Parveen Sultana loved returning to live gigs with Music in the Park


The SPIC MACAY Music in the Park event brought several descendants of Indian classical music together with their fans in a live performance. The musical extravaganza which lasted two days and was staged at Nehru Park in New Delhi on March 26-27.

Among the artists who joined the festival was Begum Parveen Sultana. The winner Padma Bhushan is a Hindustani classical singer from the Patiala Gharana. She spoke to HT about coming back to perform live for her fans, her biggest supporters over the years and more.

Excerpts from the conversation:

How does it feel to perform in front of an audience after two years?

I am very happy with it and would like to thank SPIC MACAY for this. It was nice to witness the excitement among the young people.

Nowadays, even young people are interested in classical music. How does that make you feel?

I make myself very happy. I want Indian classical music to be popular in every household in the world. I want future generations to know us. Indian classical music is a divine culture and connects everyone.

You were honored with a Padma Bhushan at a very young age.

I was honored with this award when I was 24 years old. At the time, only a select few received the award. I want to thank former Prime Minister Indira Gandhi and the Nehru family for this. She patted me on the back when I received this award. She told me that she wants more and more people to know me and what hard work can bring you, that I become an example for others. Indira Gandhi supported me a lot, the cabinet members showed me a lot of love. Someone would pull my cheeks or my hair. People liked me very much.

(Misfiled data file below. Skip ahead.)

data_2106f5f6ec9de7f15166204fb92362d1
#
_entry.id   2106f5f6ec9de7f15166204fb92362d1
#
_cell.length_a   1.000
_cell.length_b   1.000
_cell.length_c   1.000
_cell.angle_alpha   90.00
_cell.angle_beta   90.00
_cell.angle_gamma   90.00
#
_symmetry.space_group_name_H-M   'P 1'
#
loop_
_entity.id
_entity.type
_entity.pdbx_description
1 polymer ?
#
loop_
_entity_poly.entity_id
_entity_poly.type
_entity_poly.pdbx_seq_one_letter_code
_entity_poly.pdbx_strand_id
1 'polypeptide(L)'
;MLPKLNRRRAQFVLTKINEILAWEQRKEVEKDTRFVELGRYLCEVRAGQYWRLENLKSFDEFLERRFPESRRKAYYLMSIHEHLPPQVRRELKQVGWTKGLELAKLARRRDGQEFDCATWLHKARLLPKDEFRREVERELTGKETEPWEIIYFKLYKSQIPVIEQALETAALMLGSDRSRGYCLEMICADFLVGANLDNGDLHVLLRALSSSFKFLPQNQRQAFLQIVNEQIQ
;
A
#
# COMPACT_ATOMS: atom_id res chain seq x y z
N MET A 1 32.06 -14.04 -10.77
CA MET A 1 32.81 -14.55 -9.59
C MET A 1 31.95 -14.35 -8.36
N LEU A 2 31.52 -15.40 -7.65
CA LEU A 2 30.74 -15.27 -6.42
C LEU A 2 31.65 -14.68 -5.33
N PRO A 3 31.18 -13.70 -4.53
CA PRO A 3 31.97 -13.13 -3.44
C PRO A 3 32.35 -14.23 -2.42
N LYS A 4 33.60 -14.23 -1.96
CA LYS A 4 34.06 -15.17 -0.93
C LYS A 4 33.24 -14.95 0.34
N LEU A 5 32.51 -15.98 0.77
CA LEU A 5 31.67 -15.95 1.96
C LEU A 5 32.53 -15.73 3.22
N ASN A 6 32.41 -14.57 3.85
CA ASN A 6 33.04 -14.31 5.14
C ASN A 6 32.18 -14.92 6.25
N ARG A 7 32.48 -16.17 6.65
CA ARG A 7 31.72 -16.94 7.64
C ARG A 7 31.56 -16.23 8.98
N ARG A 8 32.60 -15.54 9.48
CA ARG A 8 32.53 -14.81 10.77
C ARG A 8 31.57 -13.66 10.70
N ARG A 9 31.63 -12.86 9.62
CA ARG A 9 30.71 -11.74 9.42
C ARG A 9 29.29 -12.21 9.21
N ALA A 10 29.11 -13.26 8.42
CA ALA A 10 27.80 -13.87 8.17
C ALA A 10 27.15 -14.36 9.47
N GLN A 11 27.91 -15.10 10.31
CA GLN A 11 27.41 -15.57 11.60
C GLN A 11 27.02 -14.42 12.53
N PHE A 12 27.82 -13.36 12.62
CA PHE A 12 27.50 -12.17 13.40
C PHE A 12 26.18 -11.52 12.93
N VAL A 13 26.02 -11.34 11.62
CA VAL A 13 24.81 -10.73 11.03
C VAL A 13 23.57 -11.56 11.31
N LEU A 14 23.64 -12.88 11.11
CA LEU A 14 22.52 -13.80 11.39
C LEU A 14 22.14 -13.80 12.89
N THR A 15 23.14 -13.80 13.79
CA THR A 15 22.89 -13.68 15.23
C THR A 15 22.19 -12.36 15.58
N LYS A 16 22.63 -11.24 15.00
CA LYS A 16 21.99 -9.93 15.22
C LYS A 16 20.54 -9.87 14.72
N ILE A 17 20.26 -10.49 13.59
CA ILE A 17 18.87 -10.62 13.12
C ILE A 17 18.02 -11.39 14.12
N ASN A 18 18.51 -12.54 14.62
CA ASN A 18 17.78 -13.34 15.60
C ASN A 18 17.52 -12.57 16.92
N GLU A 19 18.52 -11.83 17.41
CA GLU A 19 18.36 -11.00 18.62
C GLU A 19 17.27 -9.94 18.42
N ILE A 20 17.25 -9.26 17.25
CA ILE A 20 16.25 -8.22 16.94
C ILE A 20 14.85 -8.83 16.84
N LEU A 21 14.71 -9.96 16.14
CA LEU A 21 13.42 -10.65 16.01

You come from Assam but you have made a place for yourself in the Patiala Gharana. How did you handle this?

I was born in Patiala Gharana. After my marriage, I started learning from Dilshad Khan. Then I also joined the Kirana Gharana. I like both of them.

Would you like to talk a bit about your family?

I loved music from a young age. Our family was all about music. My grandfather played the flute. My father studied in Kolkata and it is the hub of Indian classical music. He used to mingle with the elite crowd and that’s how the music came into our house. This is the atmosphere in which we grew up. We didn’t have a television at home and we only read The Statesman and The Weekly. Other than that, I was listening to Omkar Nath Ji and Salamat Ali Khan. I learned a lot from them.

A message for your fans?

Take our music to new heights, support our students, young people are our future. If we don’t care about young people, our future cannot be bright.

(By Prachi Rajput)


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